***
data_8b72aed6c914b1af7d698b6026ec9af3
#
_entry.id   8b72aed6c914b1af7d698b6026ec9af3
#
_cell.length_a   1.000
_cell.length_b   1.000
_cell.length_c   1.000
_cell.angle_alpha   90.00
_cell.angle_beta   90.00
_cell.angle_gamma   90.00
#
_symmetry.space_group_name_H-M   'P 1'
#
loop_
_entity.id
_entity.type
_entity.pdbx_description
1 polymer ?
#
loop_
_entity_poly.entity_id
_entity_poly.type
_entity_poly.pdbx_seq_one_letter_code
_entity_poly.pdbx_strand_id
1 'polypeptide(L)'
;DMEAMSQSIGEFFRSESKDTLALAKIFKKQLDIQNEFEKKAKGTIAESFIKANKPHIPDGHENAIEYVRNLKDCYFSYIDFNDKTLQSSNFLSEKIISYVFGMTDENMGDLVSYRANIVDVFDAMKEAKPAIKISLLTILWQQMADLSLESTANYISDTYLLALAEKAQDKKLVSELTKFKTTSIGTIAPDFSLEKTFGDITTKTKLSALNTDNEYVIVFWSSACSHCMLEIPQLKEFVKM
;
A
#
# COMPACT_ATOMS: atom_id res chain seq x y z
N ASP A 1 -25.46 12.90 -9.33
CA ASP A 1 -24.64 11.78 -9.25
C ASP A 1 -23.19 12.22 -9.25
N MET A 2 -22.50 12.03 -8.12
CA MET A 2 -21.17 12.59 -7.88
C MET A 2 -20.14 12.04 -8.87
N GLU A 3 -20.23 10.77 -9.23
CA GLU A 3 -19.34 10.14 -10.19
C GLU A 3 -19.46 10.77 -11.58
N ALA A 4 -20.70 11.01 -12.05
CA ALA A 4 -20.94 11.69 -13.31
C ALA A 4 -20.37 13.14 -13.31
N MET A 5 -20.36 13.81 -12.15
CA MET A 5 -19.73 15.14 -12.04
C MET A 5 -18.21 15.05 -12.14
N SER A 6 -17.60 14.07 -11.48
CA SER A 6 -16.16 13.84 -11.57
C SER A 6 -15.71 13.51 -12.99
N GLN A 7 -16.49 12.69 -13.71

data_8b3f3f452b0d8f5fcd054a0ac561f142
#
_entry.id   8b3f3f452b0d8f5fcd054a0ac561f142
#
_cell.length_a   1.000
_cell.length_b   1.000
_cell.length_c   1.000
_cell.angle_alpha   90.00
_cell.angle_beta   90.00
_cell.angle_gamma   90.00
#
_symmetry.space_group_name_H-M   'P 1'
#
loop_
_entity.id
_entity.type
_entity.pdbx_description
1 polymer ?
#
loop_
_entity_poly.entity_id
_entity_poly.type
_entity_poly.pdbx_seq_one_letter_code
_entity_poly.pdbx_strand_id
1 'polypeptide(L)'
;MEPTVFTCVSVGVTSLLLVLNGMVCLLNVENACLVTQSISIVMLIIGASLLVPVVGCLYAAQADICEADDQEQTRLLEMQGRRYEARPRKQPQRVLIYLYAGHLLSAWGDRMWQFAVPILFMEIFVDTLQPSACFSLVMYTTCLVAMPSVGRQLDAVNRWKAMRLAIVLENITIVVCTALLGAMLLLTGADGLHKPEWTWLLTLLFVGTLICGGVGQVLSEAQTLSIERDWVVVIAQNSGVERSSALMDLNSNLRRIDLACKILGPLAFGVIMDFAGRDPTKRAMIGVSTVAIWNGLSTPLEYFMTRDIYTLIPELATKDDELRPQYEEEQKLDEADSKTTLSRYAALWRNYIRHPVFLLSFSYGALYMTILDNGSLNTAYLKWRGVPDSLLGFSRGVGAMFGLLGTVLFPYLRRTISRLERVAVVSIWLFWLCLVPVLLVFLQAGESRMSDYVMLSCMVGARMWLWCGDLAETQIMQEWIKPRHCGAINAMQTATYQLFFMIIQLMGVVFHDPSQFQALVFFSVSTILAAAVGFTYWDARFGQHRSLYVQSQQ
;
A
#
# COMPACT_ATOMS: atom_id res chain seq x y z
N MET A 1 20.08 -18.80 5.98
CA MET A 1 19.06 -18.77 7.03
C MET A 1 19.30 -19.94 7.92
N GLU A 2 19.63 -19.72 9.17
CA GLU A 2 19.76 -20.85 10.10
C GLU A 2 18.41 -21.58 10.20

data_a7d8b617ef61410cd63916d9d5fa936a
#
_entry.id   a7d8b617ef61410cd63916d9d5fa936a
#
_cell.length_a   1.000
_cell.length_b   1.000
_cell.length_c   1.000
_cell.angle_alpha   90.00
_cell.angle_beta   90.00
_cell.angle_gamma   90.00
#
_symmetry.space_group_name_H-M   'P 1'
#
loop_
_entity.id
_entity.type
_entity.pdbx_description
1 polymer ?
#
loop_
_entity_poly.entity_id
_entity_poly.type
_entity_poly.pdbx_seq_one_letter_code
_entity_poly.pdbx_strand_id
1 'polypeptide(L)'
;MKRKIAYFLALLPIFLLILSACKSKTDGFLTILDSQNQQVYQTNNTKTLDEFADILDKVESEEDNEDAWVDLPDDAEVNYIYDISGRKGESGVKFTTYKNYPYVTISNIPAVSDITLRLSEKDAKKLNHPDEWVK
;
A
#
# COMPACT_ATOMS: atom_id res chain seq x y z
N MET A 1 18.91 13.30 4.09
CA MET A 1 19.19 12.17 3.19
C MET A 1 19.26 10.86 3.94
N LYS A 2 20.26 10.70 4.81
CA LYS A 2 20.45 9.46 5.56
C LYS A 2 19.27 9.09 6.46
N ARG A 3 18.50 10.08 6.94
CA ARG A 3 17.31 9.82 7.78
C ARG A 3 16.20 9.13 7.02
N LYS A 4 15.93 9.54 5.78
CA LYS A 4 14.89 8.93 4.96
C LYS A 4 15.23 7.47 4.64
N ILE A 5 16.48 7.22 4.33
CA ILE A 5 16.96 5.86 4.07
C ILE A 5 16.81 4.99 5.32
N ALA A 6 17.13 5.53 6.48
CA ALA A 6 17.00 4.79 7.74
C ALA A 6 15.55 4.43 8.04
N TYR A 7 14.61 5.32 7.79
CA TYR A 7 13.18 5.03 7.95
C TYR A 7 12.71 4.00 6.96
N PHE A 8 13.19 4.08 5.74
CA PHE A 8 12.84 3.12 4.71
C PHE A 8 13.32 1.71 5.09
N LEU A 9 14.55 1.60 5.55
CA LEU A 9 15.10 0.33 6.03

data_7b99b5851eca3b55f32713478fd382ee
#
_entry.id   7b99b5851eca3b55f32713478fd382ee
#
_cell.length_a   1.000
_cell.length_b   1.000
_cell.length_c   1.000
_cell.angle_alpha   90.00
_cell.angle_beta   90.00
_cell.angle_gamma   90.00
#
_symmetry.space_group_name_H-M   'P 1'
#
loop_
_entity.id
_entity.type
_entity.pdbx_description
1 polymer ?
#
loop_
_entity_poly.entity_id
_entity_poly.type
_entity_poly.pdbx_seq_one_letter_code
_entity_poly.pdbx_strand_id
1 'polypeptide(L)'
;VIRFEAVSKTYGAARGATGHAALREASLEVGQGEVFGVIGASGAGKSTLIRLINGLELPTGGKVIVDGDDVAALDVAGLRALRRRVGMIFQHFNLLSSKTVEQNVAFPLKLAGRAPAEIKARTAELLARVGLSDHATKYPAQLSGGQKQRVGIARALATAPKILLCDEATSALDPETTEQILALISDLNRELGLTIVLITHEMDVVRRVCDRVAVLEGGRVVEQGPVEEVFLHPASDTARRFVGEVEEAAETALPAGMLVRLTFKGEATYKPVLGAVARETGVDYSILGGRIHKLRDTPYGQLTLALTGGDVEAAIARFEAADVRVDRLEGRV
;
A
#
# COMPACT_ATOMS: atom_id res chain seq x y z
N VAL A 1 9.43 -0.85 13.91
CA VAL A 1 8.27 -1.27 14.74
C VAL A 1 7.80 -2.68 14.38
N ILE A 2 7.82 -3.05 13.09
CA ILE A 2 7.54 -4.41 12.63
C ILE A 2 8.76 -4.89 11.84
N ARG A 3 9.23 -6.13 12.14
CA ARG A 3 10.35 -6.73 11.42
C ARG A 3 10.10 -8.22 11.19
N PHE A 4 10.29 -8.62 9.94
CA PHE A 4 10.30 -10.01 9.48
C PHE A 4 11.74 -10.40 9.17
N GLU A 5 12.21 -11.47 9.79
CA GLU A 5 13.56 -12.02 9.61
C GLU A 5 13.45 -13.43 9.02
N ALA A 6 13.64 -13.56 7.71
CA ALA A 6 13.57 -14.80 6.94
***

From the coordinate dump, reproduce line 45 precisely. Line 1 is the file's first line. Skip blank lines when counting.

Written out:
C MET A 5 -18.21 15.05 -12.14